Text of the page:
Another synagogue was established in anno 1586 CE and named after Elijah the Prophet. This synagogue is the oldest of the four. The Eliyahu Ha'navi Synagogue mainly served as a beth midrash for Torah study. Also known as Kahal Talmud Torah, it was only used for prayer on festivals. According to legend, the name of the synagogue was given after an event that took place on Yom Kippur, when one person was missing to complete the minyan required for prayer. Out of the blue, a man, unknown to the worshippers, appeared and the service was able to start. The man mysteriously disappeared after the Neilah prayer. The people were sure that the man was none other than Elijah the Prophet.
The Emtsai Synagogue or Middle Synagogue (Hebrew: בית הכנסת האמצעי), also known as the Kahal Tzion Synagogue, forms the central chamber of the complex. It was originally a courtyard which was probably used as the women's section of the Rabban Yohanan Ben Zakai synagogue. During Sukkot it could be converted into a sukkah for the worshippers. With the growth of the community, it was decided during the middle of the 18th century to roof the yard. It was turned into what is today known as the Middle Synagogue, due to its location in the "middle" of the other three synagogues.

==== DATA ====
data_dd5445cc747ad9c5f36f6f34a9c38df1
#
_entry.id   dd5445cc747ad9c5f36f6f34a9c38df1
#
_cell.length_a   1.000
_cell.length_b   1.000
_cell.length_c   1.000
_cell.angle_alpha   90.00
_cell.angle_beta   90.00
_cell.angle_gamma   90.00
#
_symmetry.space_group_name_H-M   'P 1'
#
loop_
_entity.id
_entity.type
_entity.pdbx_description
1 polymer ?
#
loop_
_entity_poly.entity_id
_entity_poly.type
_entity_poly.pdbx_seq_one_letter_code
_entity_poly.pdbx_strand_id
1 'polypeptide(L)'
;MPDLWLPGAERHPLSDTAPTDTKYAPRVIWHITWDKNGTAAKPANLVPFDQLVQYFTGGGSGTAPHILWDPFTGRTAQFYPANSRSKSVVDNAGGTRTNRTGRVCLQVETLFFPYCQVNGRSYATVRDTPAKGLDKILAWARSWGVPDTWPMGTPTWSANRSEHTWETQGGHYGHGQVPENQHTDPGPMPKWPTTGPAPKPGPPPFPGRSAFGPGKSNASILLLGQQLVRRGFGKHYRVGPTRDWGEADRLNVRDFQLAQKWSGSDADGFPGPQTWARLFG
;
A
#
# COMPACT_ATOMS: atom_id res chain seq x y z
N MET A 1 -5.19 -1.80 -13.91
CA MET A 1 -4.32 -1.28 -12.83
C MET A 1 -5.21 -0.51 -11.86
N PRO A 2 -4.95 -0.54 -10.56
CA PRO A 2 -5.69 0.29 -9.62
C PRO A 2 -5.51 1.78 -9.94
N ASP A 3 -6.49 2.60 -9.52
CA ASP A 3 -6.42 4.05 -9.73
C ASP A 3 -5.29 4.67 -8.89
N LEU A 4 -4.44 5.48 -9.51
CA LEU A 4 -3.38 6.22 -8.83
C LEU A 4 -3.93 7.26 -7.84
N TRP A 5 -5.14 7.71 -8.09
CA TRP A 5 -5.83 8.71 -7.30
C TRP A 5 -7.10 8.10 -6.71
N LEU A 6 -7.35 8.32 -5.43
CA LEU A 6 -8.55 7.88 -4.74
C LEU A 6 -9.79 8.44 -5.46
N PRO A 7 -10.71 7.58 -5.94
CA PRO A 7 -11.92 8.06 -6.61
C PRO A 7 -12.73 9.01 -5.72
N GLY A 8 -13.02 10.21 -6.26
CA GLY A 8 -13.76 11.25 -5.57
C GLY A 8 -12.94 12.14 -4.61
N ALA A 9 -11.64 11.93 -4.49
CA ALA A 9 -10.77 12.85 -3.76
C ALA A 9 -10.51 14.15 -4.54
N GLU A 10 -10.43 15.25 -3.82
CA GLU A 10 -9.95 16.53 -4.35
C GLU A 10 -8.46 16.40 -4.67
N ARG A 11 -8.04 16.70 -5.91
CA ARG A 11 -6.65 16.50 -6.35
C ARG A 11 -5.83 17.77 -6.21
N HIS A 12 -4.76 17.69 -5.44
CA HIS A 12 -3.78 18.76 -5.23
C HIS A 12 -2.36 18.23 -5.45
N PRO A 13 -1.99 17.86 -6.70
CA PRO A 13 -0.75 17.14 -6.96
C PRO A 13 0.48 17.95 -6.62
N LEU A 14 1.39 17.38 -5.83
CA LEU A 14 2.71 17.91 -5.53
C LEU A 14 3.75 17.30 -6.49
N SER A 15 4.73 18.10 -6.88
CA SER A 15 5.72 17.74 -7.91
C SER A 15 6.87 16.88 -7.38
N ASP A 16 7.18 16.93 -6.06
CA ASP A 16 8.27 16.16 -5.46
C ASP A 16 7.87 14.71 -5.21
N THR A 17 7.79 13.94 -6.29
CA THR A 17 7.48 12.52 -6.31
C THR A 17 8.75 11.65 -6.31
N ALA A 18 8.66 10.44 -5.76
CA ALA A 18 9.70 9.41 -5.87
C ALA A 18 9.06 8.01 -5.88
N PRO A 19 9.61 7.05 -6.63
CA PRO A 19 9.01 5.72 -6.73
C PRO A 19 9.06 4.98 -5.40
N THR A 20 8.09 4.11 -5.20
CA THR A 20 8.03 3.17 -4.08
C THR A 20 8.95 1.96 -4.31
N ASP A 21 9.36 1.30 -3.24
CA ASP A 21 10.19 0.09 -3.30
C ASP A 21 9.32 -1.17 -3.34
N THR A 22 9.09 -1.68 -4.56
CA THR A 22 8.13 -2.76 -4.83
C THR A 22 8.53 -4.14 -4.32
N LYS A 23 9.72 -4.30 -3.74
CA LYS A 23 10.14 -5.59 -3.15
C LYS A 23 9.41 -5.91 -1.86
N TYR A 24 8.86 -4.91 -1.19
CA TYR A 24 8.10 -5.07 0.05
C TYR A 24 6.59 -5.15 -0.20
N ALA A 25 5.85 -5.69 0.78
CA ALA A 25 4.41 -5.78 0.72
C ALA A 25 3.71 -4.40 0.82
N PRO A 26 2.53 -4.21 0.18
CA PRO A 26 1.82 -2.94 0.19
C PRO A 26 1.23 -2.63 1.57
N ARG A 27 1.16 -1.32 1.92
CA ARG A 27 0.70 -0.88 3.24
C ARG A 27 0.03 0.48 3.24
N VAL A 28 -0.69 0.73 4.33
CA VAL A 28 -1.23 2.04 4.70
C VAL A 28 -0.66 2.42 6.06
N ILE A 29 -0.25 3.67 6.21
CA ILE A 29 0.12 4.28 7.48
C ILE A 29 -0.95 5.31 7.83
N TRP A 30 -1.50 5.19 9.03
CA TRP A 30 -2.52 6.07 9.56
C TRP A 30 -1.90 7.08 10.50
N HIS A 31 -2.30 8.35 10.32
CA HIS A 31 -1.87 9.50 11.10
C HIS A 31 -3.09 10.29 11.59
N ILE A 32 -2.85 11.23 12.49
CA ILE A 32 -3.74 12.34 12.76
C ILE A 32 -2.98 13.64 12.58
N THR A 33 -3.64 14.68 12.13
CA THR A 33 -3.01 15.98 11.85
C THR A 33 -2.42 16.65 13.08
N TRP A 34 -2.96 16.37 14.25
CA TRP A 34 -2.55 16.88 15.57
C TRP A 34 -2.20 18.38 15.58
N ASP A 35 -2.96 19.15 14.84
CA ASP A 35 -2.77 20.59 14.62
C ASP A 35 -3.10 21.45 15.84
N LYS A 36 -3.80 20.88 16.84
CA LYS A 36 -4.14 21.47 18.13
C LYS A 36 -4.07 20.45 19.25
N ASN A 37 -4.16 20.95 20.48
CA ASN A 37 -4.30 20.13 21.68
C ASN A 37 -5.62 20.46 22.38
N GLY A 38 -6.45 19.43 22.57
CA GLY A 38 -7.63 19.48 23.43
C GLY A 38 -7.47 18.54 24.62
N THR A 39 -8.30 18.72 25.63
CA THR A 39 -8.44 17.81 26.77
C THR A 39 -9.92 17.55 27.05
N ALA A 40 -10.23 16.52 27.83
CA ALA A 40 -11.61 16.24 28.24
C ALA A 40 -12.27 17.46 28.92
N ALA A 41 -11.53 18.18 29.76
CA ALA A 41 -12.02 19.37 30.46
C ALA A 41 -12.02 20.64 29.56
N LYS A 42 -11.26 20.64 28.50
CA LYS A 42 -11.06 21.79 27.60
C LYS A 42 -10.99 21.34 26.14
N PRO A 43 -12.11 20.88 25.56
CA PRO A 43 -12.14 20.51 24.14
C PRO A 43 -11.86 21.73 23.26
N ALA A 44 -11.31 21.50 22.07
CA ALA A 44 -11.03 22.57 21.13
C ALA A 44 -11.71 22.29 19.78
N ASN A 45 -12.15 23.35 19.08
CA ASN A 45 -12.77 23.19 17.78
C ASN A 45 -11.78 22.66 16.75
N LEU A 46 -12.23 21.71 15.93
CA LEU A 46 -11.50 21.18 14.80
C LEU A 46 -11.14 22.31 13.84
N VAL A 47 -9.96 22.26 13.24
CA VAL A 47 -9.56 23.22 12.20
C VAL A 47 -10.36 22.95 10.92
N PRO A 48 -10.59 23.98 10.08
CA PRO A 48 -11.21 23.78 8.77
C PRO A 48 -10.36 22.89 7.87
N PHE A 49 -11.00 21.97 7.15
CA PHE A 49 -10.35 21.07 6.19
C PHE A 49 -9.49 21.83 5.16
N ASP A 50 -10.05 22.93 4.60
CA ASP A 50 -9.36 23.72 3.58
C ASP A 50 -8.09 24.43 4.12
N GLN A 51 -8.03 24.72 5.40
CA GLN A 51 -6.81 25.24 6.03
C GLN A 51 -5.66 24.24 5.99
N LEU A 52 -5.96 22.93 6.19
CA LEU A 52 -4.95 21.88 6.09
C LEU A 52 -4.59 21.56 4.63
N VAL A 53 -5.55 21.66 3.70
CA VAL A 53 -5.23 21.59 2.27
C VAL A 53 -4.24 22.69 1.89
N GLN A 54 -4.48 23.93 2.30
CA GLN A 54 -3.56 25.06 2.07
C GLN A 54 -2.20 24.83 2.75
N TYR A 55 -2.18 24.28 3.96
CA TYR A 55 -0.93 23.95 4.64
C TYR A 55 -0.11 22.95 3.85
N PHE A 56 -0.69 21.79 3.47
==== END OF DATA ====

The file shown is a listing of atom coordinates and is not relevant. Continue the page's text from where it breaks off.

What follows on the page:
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- Brinker, Dov Nathan (1947), The Jerusalem Almanac for the year 1948, p. 89 (in Hebrew) (OCLC 243425225)
- Sephardic Synagogues of Old Jerusalem
- Brinker, Dov Nathan (1947 - Elul), The Jerusalem Almanac for the year 1948 (לוח ירושלים לשנת התש"ח ליצירה), p. 89 (in Hebrew) (OCLC 243425225)
- Brinker, Dov Nathan (1947 - Elul), The Jerusalem Almanac for the year 1948 (לוח ירושלים לשנת התש"ח ליצירה), p. 88 (in Hebrew) (OCLC 243425225)
- "The Sephardic Council of Jerusalem on the Four Synagogues"
- (in Hebrew) Batei HaKnesset HaSephardim B'Yerushalayim
- (in Hebrew) Arba'at Batei HaKnesset HaSephardim B'Rova HaYehudi
- The Spanish & Portuguese Congregation in Israel (Congregation Sha'are Ratzon)